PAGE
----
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Dr. Laura L. Runge
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LIT 4930.001
Appreciating Poetry


Fall 2004
Time: Monday and Wednesday
11:00am - 12:15 pm
Room: CPR 348


Class 5

Reading Assignment:

    Sept. 8: Perrine, chs. 11-12; Oliver pp. 19-57
    Group A: Post 3
    Device paper draft due

POEM TO ANNOTATE:

    "1973" by Marilyn Hacker (Perrine 193)

    Class Objectives:

  • Identify and discuss different musical devices in poetry.
  • Identify and discuss rhythm and meter.

    *********************

    For everyone: try to do the scansion suggested in chapter 12 of Perrine (of Herbert's "Virtue" 200-201), and be prepared to discuss your effort in class. Also, please try to scan Hacker's poem for today's class. For group A, include some sense of sound in your annotation today.

    1.

    We have many terms to learn this class:

  • alliteration (Perrine 181; Oliver 29)
  • assonance (Perrine 181; Oliver 30)
  • consonance (Perrine 181; Oliver 30 -- note differences)
  • masculine rhyme and feminine rhyme (Perrine 181; Oliver 53)
  • internal, end and approximate rhyme (Perrine 182; Oliver 53)
  • rhythm (Perrine 195; Oliver 36)
  • accented or stressed syllables (Perrine 195; Oliver 36+)
  • rhetorical stresses (Perrine 196)
  • end-stopped line, run-on or enjambed line (Perrine 196; Oliver 52-56)
  • caesura (Perrine 196; Oliver 50-51)
  • free verse (Perrine 196; Oliver treats this under forms)
  • meter (Perrine 197-99; Oliver 36-42)
  • foot (Perrine 198; Oliver 36-42)
  • stanza (Perrine 200)
  • metrical variations: substitution, extrametrical syllables, truncation (Perrine 200; Oliver 44-50)
  • scansion (Perrine 200; Oliver 36+)
  • grammatical and rhetorical pauses (Perrine 208)
  • blank verse (Perrine 209; Oliver 60).

    2.
    Although a seemingly random selection, this list is, as Oliver points out, is "rich and provocative." Let us adopt these categories of sound preliminarily, and we will try some experiments in class.

    VOWELS -- A, E I, O U, AND sometimes W AND Y

    CONSONANTS --> SEMIVOWELS AND MUTES

      SEMIVOWELS --> ASPIRATES AND LIQUIDS

        ASPIRATES: C, F, G, H, J, S, X

        LIQUIDS: L, M, N, R

      MUTES -->B, D, K, P, Q, T, C (hard), G (hard),


    3.

    Note how Oliver illustrates the relationship between the felt quality of a sound and the connotations of the words (p. 23). Pay attention to the way that sound conveys meaning. What other examples can you think of?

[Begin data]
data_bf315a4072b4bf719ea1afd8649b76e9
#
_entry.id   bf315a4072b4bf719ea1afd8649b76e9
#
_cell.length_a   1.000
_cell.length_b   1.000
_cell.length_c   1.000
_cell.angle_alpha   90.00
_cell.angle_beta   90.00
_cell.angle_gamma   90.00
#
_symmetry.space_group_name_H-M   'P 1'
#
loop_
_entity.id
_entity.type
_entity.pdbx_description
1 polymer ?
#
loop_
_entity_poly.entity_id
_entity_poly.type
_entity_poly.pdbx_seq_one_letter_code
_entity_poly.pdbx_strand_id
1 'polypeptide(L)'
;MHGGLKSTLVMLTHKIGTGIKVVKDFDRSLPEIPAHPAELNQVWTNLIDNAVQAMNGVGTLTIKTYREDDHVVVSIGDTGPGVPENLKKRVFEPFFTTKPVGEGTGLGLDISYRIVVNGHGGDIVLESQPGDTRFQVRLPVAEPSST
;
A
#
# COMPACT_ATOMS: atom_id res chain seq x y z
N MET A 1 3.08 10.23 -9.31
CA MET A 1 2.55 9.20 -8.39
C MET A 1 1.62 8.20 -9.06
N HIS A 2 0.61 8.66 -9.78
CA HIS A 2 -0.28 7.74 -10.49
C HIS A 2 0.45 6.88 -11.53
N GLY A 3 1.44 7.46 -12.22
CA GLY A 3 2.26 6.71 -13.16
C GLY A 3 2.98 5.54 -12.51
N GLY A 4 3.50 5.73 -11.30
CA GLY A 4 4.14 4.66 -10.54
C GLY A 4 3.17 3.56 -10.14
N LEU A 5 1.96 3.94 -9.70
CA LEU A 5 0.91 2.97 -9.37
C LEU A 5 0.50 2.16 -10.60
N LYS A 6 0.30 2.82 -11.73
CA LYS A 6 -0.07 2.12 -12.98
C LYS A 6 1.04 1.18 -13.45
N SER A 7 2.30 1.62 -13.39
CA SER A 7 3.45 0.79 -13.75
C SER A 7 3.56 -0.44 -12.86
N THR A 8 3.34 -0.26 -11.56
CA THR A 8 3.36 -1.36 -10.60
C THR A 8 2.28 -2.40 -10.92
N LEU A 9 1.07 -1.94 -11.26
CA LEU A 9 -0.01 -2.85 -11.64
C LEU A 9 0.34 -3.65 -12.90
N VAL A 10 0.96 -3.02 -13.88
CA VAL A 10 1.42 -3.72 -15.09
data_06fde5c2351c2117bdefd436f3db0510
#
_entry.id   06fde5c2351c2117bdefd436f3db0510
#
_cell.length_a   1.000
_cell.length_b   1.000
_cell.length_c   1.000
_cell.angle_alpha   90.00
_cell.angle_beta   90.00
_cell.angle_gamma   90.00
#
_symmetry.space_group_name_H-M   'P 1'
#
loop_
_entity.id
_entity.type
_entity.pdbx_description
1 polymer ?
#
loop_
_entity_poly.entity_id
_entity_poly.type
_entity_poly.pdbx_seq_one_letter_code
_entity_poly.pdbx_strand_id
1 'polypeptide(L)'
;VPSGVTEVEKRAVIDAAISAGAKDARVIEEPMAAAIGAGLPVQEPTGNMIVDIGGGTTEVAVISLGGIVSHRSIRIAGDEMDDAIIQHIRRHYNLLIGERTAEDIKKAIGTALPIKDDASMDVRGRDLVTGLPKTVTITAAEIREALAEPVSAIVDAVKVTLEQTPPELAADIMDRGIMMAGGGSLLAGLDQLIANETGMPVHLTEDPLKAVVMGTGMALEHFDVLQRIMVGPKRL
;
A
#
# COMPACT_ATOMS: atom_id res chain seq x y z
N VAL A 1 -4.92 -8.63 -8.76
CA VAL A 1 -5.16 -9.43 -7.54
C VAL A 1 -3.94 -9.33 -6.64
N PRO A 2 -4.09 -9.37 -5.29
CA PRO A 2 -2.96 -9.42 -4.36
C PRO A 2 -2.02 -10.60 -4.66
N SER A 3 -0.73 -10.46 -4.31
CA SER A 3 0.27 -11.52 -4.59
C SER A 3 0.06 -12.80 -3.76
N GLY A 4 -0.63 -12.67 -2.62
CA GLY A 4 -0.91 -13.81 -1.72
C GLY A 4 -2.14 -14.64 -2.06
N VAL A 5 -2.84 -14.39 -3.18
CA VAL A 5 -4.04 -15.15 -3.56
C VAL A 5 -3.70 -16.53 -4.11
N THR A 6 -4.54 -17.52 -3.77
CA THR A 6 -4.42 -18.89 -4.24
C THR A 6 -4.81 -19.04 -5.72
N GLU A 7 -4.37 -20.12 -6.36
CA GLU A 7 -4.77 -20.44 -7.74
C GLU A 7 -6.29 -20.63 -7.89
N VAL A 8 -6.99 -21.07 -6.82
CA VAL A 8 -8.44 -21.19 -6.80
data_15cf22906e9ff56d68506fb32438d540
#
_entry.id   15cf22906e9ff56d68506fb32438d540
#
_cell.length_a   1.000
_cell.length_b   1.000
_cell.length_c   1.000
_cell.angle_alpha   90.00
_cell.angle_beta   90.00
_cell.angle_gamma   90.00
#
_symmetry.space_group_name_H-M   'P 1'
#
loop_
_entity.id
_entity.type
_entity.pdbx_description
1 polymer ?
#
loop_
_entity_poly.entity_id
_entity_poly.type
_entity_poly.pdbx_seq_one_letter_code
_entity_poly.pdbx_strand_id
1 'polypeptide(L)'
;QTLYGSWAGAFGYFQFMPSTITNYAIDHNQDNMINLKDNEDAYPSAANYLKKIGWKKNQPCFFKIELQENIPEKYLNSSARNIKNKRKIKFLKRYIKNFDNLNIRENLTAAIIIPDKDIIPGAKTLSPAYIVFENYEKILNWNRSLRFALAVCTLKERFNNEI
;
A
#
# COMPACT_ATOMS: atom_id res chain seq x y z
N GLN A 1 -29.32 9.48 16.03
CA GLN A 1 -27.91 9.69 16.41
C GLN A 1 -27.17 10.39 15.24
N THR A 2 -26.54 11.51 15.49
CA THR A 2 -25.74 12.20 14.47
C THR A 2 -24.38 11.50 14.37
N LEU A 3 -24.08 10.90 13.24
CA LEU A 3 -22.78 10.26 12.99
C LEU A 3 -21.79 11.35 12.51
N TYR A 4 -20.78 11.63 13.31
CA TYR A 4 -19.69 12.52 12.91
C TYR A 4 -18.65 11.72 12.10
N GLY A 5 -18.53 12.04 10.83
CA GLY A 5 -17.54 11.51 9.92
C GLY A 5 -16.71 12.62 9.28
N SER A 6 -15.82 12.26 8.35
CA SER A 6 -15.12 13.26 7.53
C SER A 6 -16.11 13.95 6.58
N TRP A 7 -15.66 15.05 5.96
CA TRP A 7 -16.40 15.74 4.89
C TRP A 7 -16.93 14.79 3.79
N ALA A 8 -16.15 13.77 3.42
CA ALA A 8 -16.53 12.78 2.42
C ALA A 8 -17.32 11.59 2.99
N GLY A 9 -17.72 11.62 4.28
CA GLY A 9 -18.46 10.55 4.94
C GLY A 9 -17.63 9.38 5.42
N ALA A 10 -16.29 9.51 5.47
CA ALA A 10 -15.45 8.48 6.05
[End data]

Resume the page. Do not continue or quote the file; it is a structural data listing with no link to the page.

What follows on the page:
Examine Oliver's examples of alliteration and assonance. How would you explain her term "sibling sounds" (p. 32)?

    Note the role of line length as well as rhythm p. 39. How does each contribute to the meaning of a poem?

    "Rhythm underlies everything" (p. 43).

    How does the poet establish a rhythm? Why is constancy important? What is the relationship between constancy and variation?


    4.

    Note the "natural" sounds of iambs in your speech -- Also be aware of the variations.

    Note the placement of the caesura in lines of poetry. How do they move from line to line? What is the effect?

    Pay attention to the way a poet begins his or her lines. How does he or she end them? What variations can you find? Does he or she use enjambment? When? How?

    Consider Oliver's quotation: "Feminine endings tend to blur the end rhyme. So does slant rhyme. Masculine and true rhyme endings are forthright. And masculine true rhymes with words ending in mute sounds are the most emphatic rhymes of all" (53).


    4.

    Perrine offers us more technical and more carefully broken down discussion of the devices of sound in poetry. This is true particularly of his discussion of scansion in chapter 12. Take time with the exercise, and bring your questions and observations to class for discussion.

    Perrine is also quite good at describing a poetic device's purpose. The purpose of repetition, for example, is for pleasure and for creating structure in the poem by creating relationships between the repeated elements -- in this case, sound elements (181). Find examples of relationships between repeated elements of sound.

    Keep in mind the analogy between a building and the architect's blueprint for the building; this is roughly like the actual poem and the ideal metrics of the pattern (198).

    In the exercise on scansion (pp. 200-209), an important principle related to that of repetition above emerges: that is, variation in sound or patterns ALSO create meaning or structure to a poem. These variations signal change or significance in meaning as well. Look for examples like the trochee with which the fourth stanza opens (205).



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